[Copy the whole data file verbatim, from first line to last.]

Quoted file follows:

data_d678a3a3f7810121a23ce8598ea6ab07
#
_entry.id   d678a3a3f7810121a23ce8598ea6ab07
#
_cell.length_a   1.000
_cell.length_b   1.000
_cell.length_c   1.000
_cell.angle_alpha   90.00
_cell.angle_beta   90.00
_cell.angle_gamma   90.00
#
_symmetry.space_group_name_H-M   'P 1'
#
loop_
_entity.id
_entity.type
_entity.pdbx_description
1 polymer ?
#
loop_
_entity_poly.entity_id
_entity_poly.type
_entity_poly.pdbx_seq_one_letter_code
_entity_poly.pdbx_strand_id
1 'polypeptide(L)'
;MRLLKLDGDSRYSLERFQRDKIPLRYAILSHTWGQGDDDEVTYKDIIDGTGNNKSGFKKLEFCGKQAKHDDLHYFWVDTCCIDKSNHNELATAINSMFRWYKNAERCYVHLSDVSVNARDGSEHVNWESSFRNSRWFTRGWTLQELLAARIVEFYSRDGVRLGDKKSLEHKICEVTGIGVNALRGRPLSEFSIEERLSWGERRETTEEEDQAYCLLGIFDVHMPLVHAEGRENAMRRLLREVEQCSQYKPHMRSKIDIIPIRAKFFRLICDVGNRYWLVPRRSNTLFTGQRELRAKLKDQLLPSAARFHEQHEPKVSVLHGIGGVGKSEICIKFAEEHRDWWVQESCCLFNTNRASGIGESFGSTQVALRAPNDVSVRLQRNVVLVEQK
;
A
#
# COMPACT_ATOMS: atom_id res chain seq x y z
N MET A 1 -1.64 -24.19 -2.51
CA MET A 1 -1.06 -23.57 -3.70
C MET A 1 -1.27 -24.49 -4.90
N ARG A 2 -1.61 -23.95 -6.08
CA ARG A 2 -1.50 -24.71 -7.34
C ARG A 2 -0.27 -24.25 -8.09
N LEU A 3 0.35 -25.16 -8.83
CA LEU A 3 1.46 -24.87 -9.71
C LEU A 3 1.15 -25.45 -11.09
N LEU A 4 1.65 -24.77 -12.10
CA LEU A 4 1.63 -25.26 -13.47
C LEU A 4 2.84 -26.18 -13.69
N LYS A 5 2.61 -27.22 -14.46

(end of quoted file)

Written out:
data_d678a3a3f7810121a23ce8598ea6ab07
#
_entry.id   d678a3a3f7810121a23ce8598ea6ab07
#
_cell.length_a   1.000
_cell.length_b   1.000
_cell.length_c   1.000
_cell.angle_alpha   90.00
_cell.angle_beta   90.00
_cell.angle_gamma   90.00
#
_symmetry.space_group_name_H-M   'P 1'
#
loop_
_entity.id
_entity.type
_entity.pdbx_description
1 polymer ?
#
loop_
_entity_poly.entity_id
_entity_poly.type
_entity_poly.pdbx_seq_one_letter_code
_entity_poly.pdbx_strand_id
1 'polypeptide(L)'
;MRLLKLDGDSRYSLERFQRDKIPLRYAILSHTWGQGDDDEVTYKDIIDGTGNNKSGFKKLEFCGKQAKHDDLHYFWVDTCCIDKSNHNELATAINSMFRWYKNAERCYVHLSDVSVNARDGSEHVNWESSFRNSRWFTRGWTLQELLAARIVEFYSRDGVRLGDKKSLEHKICEVTGIGVNALRGRPLSEFSIEERLSWGERRETTEEEDQAYCLLGIFDVHMPLVHAEGRENAMRRLLREVEQCSQYKPHMRSKIDIIPIRAKFFRLICDVGNRYWLVPRRSNTLFTGQRELRAKLKDQLLPSAARFHEQHEPKVSVLHGIGGVGKSEICIKFAEEHRDWWVQESCCLFNTNRASGIGESFGSTQVALRAPNDVSVRLQRNVVLVEQK
;
A
#
# COMPACT_ATOMS: atom_id res chain seq x y z
N MET A 1 -1.64 -24.19 -2.51
CA MET A 1 -1.06 -23.57 -3.70
C MET A 1 -1.27 -24.49 -4.90
N ARG A 2 -1.61 -23.95 -6.08
CA ARG A 2 -1.50 -24.71 -7.34
C ARG A 2 -0.27 -24.25 -8.09
N LEU A 3 0.35 -25.16 -8.83
CA LEU A 3 1.46 -24.87 -9.71
C LEU A 3 1.15 -25.45 -11.09
N LEU A 4 1.65 -24.77 -12.10
CA LEU A 4 1.63 -25.26 -13.47
C LEU A 4 2.84 -26.18 -13.69
N LYS A 5 2.61 -27.22 -14.46